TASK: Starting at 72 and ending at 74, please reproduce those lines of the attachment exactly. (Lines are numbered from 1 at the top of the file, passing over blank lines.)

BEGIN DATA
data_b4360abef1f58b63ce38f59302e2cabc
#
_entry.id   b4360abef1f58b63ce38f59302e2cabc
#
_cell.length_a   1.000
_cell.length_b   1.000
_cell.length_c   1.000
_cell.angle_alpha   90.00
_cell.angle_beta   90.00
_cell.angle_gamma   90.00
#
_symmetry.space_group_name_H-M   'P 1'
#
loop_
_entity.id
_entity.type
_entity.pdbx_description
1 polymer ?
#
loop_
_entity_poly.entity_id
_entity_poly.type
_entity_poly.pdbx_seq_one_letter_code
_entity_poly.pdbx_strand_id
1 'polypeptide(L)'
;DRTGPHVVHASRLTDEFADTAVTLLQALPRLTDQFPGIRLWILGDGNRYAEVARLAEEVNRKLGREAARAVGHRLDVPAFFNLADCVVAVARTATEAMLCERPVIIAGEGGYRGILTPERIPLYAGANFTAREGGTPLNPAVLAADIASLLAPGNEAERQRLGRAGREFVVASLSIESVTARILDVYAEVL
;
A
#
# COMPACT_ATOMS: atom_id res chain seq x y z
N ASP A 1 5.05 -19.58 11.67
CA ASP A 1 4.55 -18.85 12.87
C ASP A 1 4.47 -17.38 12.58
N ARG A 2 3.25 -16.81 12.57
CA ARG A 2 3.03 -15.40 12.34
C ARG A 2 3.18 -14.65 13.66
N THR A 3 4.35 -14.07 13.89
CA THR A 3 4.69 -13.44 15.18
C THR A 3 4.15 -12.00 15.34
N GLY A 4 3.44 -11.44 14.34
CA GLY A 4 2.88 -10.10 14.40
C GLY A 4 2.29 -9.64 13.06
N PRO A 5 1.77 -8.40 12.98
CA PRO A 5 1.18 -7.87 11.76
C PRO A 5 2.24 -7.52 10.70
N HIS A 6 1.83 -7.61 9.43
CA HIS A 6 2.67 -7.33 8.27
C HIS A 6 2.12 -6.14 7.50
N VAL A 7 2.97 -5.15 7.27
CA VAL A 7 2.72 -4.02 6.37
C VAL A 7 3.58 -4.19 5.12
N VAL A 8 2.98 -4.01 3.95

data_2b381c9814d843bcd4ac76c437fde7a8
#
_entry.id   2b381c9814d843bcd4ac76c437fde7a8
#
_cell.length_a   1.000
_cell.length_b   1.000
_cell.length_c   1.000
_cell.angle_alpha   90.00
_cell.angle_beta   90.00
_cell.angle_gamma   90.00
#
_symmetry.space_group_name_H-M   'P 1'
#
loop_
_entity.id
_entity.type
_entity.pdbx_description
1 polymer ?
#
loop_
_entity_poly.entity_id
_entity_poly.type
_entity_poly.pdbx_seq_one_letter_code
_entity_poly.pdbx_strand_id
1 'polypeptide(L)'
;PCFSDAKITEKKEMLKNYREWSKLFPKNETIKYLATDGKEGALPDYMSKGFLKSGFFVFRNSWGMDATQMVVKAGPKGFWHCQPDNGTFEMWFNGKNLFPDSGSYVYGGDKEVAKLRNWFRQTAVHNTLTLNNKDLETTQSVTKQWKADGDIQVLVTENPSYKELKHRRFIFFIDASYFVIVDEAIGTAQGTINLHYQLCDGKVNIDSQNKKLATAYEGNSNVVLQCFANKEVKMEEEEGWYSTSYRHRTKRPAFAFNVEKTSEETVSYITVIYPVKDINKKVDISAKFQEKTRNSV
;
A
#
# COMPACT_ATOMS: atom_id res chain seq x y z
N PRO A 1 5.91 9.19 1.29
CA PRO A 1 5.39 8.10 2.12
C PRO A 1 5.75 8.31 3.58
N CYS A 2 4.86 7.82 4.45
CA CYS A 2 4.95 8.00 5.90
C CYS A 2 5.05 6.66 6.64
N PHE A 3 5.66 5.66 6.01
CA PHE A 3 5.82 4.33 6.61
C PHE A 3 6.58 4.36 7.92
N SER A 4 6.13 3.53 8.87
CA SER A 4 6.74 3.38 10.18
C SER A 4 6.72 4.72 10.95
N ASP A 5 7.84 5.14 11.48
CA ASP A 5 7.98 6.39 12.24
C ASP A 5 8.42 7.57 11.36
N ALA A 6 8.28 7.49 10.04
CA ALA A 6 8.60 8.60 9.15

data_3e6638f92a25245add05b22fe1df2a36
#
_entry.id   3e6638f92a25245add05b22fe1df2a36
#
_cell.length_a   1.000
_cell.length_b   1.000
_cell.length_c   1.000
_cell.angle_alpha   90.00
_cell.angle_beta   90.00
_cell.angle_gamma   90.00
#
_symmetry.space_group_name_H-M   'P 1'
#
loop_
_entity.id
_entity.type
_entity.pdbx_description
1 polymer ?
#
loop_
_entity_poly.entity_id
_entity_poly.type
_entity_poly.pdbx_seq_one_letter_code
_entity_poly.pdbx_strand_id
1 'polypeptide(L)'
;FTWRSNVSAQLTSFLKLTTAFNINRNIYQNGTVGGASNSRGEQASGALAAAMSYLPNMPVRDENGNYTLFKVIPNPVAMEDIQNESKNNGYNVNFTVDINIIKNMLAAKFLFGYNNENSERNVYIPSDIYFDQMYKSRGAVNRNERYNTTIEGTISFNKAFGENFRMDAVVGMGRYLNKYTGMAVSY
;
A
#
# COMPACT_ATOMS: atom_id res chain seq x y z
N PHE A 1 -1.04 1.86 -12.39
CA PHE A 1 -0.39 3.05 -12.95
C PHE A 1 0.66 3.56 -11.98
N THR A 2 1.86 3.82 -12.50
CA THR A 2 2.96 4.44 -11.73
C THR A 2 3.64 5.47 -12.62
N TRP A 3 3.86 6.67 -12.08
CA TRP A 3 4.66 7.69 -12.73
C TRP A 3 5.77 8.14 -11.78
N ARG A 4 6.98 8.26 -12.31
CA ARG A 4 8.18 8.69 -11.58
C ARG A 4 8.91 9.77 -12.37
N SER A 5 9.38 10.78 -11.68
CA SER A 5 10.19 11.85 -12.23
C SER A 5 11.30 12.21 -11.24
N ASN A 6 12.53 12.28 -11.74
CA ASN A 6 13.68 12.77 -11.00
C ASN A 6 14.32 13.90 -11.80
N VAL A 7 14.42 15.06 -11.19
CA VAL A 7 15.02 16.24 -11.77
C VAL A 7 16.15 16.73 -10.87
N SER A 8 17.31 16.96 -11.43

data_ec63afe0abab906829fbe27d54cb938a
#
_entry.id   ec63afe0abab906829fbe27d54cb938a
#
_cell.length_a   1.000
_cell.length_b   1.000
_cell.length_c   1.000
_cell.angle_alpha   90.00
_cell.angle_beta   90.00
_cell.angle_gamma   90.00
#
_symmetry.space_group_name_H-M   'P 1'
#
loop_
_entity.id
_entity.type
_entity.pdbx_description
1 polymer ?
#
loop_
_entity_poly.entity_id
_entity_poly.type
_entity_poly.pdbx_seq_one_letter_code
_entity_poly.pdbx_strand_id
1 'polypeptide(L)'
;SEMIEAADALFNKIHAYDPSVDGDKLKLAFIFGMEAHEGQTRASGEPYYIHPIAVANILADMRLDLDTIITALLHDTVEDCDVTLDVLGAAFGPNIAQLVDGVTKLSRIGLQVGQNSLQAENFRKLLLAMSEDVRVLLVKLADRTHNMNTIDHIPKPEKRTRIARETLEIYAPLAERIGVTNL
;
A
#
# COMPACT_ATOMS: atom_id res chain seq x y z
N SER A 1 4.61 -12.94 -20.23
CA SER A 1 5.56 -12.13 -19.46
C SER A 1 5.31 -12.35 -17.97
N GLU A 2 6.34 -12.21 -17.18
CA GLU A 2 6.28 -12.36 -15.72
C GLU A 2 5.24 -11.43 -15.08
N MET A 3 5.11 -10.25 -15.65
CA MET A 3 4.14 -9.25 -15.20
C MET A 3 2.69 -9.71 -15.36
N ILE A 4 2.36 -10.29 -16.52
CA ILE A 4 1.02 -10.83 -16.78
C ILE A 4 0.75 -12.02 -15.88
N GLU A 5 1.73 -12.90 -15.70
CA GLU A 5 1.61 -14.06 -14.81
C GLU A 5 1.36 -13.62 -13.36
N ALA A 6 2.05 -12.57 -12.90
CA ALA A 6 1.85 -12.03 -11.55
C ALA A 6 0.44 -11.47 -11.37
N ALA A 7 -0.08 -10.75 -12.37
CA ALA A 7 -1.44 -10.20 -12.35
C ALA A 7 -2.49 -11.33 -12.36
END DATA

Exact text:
loop_
_entity_poly.entity_id
_entity_poly.type